Priscilla Dean Gives New Meaning to the Silent Film Heroine

Priscilla Dean was a major silent film star, an action heroine and comic actress, now often forgotten, though she worked with Lois Weber, Phil Rosen, and even Laurel and Hardy. Many of her major works, like Weber’s The Hand that Rocks the Cradle, and the early serial The Grey Ghost, are now lost, perhaps accounting for Dean’s slide into comparative obscurity. But Kino-Lorber is changing with the Blu-ray release of three of Dean’s films made with Tod Browning at Universal. Browning’s films feature Dean as a hardboiled antihero, a woman who often ignores her humanity in favor of cynicism and survival, but in the last reel, rediscovers her humanity and acts both as a heroine and a romantic lead.

Dean’s roles with Browning give to the lie to what contemporary reviewers usually associate with the women of silent film as damsels in distress or weak, “soft” roles. Dean always saves herself, perhaps with some small assistance from the leading man…if she feels like it.

Outside the Law

Outside the Law is Browning’s first collaboration with Dean. Here she’s a tough-as-nails jewel thief Molly Madden, whose father is framed for murder by Black Mike Sylva (Lon Chaney), a thief who wants to marry Molly and take over her father’s business. Convinced of her father’s innocence and out for revenge, Molly teams up with one of Sylva’s boys, Dapper Bill (Wheeler Oakman) to double-cross the thief. Naturally, Molly starts fall for Dapper Bill and has to choose between her desire for vengeance and the promise of a more normal life.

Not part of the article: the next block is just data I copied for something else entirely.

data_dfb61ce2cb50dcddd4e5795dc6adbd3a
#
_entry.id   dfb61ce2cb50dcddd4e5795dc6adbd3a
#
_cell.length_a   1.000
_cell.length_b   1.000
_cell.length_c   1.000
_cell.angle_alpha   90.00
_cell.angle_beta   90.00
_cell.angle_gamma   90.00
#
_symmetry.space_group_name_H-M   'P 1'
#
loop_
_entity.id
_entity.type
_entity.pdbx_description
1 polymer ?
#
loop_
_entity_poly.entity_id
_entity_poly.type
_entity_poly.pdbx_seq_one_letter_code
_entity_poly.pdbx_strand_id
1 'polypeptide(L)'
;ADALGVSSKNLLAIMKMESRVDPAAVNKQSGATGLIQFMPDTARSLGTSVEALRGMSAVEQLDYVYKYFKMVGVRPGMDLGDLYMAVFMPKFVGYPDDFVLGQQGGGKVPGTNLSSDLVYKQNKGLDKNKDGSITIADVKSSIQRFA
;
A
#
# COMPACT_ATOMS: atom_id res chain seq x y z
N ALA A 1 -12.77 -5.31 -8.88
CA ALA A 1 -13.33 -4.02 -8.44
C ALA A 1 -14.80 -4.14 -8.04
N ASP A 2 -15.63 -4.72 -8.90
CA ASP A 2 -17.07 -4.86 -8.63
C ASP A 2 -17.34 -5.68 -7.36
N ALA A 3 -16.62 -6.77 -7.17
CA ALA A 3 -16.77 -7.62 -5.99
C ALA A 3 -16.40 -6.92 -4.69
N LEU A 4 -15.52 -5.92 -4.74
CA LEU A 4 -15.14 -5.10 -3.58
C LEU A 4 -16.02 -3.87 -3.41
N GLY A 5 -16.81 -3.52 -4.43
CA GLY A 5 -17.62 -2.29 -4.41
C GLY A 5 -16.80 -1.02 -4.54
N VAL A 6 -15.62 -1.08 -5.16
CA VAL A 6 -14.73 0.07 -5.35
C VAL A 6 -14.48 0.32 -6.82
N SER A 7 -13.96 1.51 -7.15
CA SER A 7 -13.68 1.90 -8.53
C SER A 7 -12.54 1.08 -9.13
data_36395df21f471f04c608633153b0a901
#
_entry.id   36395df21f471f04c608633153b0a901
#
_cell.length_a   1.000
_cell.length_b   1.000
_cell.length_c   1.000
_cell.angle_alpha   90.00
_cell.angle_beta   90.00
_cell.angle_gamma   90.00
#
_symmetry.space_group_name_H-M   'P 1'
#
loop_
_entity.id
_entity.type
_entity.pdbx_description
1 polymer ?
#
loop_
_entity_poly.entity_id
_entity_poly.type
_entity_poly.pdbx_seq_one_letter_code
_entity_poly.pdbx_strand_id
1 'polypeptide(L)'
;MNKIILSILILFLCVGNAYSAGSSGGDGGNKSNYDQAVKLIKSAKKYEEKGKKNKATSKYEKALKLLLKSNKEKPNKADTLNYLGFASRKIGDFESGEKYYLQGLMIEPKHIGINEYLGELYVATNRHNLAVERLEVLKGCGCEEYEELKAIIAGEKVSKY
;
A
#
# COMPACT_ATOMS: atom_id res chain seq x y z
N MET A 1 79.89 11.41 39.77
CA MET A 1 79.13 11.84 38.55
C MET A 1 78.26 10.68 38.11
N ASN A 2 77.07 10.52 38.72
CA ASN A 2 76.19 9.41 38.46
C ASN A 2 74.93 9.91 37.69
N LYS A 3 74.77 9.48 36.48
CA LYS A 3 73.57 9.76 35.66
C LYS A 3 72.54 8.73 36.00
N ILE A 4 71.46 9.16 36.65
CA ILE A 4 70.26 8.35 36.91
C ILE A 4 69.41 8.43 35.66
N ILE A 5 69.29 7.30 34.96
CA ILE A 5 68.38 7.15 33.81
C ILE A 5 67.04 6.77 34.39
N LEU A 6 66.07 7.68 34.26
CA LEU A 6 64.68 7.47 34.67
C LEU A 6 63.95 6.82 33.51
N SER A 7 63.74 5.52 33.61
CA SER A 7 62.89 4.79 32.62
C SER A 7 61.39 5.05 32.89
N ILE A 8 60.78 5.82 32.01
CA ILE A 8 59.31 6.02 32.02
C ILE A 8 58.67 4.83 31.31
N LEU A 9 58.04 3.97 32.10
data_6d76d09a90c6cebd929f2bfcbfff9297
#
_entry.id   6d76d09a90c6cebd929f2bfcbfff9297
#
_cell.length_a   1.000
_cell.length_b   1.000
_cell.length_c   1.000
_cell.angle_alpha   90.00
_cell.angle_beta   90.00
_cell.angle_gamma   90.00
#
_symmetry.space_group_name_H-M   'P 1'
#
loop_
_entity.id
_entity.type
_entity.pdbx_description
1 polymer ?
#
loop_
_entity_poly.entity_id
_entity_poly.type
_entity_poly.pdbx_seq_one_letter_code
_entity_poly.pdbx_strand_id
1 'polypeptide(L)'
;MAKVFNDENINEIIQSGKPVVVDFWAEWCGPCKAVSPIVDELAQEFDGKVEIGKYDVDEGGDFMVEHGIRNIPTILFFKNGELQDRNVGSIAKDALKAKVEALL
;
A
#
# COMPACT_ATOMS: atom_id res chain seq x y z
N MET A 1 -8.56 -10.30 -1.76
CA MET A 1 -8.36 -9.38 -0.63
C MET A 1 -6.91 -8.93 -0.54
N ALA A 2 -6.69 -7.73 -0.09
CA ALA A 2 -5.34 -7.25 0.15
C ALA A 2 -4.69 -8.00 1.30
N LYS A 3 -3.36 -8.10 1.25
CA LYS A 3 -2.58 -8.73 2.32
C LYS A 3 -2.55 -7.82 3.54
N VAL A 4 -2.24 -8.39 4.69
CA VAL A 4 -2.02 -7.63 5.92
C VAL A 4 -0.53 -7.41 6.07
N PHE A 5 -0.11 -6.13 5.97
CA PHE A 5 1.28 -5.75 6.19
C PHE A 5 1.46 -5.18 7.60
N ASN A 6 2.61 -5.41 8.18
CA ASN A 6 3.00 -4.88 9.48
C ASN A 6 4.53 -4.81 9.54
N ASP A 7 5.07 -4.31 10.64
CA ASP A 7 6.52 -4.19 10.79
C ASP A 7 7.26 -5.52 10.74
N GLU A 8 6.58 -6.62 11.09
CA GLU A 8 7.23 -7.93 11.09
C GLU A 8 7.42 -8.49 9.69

Outside the Law frames a heroine in a role often designed for a hero—betrayed by her colleagues, Molly seeks vengeance for her family and herself. Forced into hiding, however, Molly begins to soften both to the idea of a family life and to a life outside of crime—thanks to the combination of Bill and a little boy who lives next door to them. The shift is marked not because it pushes Molly into a performance of “acceptable” femininity, but because it is usually the kind of shift that a male hero will undergo via a woman’s influence. In this case, it’s the man who relates well to children, the woman who thinks kids are, at best, annoying, and who only belatedly begins to soften towards the idea of family and motherhood. The film is hyperfocused on Molly’s arc and her battle with Black Mike, culminating in a massive (and shockingly bloody) fight between Black Mike’s mob, Dapper Bill, and Molly.


Drifting is a 1923 melodrama starring Dean as an opium smuggler in Shanghai who wants to go straight. When her partner Jean (Wallace Beery) mucks things up for her, Cassie Cook (Dean) heads to a remote village where the opium is grown to discover whether or not a new mine overseer (Matt Moore) is a government agent in disguise.

Drifting is inherently an Orientalist fantasy and there’s little that the film does to subvert that, relying on Chinese caricatures and stereotypes to flesh out the story. But while the majority of the Chinese characters are played by white men in yellow-face, there are a few narrative and visual shifts that make things, if not acceptable, at least more complex. Almost all of the background characters, including a group of children, are actual Chinese actors, providing some verisimilitude. At the center is a young Anna May Wong as Rose Li, the daughter of one of Cassie’s partners, who is also in love with the mine overseer. While Rose Li could have been a caricature, Wong’s already rivetting screen presence imbues her with greater nuance and sympathy. She dislikes Cassie but doesn’t fully understand her father’s crimes, and becomes one of the major actors in the climax of the film.